Novarica Council Gathers Insurer CIOs to Address The First Year of the Future

Matthew Josefowicz

Nearly 70 IT leaders from more than 50 insurers gathered last week at the 9th Annual Novarica Insurance Technology Research Council Meeting to participate in panels and workshop sessions with their peers, get insights from Novarica’s senior team, and attend keynote sessions from outside experts on operational transparency and cyber-security.

The First Year of the Future

We dubbed last year “The Year the Future Arrived” for insurance, when nascent trends like wearables, Internet of Things, consumer internet giants’ interest in the sector, and a growth of direct sales beyond personal lines became a reality. This year, the clock is no longer counting down, but counting forward.

Keynote: Nine Trends and Issues…

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My keynote focused on our Novarica Nine for 2016 and Beyond, looking how these and other trends are shaping the industry, as well as what kinds of technology strategies insurers are taking to address these trends, and how they are managing their IT organizations to deliver these capabilities.

…100 Technology-Enabled Capabilities

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We also reviewed our expanded “Benchmarking the New Normal” framework, which we will publish this summer, looking at deployment rates for 100 key technology-enabled capabilities across functional areas like product, marketing, distribution, customer engagement, billing, claims, and finance/operations and technology areas like data, digital, and core.

CIO Panel: Core, Agile, Evolving Customer and Employee Dynamics

Our CIO Panel, which included Kate Miller of Unum, Scott McClintock of OneBeacon, and Paul Brady of Arbellla, addressed strategic issues ranging from core systems replacement to embracing agile development to redesigning their organizations to make insurance IT an attractive career option for millennials.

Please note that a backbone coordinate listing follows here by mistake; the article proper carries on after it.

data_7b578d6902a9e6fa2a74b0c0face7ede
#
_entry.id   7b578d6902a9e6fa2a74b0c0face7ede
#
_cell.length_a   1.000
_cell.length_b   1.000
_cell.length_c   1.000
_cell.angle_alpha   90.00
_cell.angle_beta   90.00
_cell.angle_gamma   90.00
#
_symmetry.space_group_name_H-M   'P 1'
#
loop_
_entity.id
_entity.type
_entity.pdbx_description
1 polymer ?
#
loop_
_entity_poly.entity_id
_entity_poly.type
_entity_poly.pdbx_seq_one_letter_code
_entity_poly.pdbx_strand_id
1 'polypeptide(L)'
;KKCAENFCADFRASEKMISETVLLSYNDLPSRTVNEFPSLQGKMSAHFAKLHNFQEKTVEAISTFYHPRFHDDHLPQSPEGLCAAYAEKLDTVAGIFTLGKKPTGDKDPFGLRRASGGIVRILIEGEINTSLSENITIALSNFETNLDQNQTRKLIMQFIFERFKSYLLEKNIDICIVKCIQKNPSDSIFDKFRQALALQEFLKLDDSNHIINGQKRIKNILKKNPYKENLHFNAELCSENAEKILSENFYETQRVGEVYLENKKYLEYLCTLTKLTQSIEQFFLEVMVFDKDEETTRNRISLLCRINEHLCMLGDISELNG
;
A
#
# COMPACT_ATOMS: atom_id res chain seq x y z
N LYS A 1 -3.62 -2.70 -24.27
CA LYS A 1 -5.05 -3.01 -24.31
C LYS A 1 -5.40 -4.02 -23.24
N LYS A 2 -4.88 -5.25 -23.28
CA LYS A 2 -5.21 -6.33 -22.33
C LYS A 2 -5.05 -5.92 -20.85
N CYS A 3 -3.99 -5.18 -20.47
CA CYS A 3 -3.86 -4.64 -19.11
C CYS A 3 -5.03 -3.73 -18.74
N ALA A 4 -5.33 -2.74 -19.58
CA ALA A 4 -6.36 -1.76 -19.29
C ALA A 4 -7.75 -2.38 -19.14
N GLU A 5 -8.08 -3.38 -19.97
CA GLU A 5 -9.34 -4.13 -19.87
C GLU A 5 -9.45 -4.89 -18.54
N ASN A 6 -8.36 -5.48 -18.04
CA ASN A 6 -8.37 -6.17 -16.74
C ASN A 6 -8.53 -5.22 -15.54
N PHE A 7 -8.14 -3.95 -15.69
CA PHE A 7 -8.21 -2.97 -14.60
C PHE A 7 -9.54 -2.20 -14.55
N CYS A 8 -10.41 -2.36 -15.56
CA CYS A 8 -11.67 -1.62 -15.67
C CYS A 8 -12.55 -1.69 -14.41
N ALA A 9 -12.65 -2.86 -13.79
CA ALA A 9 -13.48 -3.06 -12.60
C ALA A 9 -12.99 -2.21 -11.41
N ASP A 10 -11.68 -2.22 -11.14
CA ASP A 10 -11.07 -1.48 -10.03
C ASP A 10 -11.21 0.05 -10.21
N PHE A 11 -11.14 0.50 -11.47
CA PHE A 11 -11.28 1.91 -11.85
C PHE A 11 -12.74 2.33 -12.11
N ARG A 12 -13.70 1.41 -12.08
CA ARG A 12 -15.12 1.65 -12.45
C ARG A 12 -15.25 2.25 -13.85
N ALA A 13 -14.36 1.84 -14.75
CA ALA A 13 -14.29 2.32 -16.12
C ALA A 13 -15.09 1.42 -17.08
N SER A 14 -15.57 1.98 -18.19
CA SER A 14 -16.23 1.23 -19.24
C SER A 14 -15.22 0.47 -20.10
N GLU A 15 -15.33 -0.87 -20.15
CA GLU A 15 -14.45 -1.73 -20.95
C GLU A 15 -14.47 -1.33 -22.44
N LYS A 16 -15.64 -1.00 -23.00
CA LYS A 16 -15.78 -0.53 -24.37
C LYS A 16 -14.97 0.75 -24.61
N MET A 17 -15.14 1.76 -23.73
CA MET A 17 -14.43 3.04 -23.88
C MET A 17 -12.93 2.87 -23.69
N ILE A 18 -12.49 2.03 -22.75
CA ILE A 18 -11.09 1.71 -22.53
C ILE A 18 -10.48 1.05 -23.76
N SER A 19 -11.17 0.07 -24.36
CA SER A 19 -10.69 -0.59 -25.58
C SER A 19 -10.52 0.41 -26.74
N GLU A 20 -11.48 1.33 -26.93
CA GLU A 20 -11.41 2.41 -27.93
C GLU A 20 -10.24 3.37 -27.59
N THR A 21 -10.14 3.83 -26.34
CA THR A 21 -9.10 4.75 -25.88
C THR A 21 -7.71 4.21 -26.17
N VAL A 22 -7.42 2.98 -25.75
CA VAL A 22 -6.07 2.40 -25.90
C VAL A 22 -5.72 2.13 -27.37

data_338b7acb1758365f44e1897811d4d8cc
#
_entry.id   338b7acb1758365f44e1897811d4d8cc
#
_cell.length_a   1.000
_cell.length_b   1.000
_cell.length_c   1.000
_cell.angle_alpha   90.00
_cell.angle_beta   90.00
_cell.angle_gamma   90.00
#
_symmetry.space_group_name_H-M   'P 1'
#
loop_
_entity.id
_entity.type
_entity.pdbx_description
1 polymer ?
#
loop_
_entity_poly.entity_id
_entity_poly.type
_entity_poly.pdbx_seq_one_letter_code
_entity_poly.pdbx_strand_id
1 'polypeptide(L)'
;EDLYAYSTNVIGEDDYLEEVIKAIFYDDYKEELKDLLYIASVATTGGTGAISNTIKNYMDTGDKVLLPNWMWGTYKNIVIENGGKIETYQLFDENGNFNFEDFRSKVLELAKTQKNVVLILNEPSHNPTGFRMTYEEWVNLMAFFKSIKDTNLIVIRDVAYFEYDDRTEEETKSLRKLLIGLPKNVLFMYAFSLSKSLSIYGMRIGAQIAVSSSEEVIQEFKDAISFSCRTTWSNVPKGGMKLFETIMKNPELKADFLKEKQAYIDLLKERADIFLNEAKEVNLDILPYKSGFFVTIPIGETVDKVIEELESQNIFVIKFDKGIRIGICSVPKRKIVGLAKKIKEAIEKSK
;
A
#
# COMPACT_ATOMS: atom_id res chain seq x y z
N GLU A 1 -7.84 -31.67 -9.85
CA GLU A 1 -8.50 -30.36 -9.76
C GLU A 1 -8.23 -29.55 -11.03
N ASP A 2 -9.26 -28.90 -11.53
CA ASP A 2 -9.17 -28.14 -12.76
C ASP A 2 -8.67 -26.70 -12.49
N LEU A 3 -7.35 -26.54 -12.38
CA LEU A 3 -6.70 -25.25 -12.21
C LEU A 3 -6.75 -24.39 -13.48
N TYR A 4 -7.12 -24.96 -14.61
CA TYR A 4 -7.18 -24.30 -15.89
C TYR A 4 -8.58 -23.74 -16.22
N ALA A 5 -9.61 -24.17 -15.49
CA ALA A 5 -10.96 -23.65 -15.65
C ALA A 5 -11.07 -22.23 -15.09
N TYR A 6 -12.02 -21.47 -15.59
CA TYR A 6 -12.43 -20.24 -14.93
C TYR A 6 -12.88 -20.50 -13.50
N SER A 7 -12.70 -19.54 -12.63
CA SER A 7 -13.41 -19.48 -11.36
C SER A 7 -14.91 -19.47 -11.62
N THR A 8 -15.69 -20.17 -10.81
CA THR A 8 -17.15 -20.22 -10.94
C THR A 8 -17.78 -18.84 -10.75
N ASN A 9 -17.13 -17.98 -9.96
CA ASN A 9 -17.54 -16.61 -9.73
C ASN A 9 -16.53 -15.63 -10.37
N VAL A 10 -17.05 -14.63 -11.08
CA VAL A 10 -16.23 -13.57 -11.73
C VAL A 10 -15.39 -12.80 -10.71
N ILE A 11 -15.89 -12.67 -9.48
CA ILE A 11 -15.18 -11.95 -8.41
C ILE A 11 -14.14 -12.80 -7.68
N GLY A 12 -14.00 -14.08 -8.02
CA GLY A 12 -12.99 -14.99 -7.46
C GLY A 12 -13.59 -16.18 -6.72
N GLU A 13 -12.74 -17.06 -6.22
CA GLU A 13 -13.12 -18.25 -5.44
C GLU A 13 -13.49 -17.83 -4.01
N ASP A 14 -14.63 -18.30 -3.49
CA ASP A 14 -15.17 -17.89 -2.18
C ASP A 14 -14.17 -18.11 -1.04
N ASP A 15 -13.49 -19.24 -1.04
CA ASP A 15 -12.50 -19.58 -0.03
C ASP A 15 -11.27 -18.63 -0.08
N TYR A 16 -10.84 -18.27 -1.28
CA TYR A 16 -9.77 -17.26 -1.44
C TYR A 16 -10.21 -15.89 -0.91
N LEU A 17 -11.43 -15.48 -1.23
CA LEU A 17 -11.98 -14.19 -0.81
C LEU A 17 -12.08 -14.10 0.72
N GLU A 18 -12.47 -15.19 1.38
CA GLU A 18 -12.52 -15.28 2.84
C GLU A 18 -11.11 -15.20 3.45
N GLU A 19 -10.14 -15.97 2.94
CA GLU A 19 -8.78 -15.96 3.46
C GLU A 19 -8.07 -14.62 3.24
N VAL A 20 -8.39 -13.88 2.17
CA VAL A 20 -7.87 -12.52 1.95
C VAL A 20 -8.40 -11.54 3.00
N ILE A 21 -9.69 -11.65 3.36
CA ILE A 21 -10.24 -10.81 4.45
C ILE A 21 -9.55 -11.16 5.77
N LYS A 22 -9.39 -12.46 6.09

Operational Transparency for External and Internal Customers

Our guest keynote, associate professor Ryan Buell of Harvard Business School, presented his research on operational transparency and its impact on customer service to a tremendously responsive and engaged group. We’d invited Dr. Buell to join us because his research is so applicable not just to the insurance customer experience, but to the relationship between IT and other business units. See this recent post for more on this session

Novarica Research on Core Transformation, Data, Digital

On the second day, the Novarica panel of Rob McIsaac, Martina Conlon, Mitch Wein, and Jeff Goldberg from our team discussed some of their recent research and customer projects in areas like core systems selection, transformation project assurance, data strategy, meeting agents’ digital needs, and a wide range of other trends and best practices.

Discussion Groups of CIO Members Focus on Their Key Issues

Special interest group discussions for group voluntary benefits, individual annuities, individual life, personal lines, specialty, commercial lines, and workers comp explored recent research relevant to each sector. In discussions co-led by a Novarica expert and a CIO chairperson, these groups addressed topics like enrollment standards, impact of the DOL fiduciary ruling, market dynamic changes, ISO rating, and core systems vendors.

Cyber-Security Threat Evolution and Preparation

Distinguished professor and Department of State cyber-security adviser Dr. John Savage gave a closing keynote on the cyber-security, emphasizing the importance of managing security beyond perimeter protection and staying engaged with industry groups to monitor the evolution of new threats globally.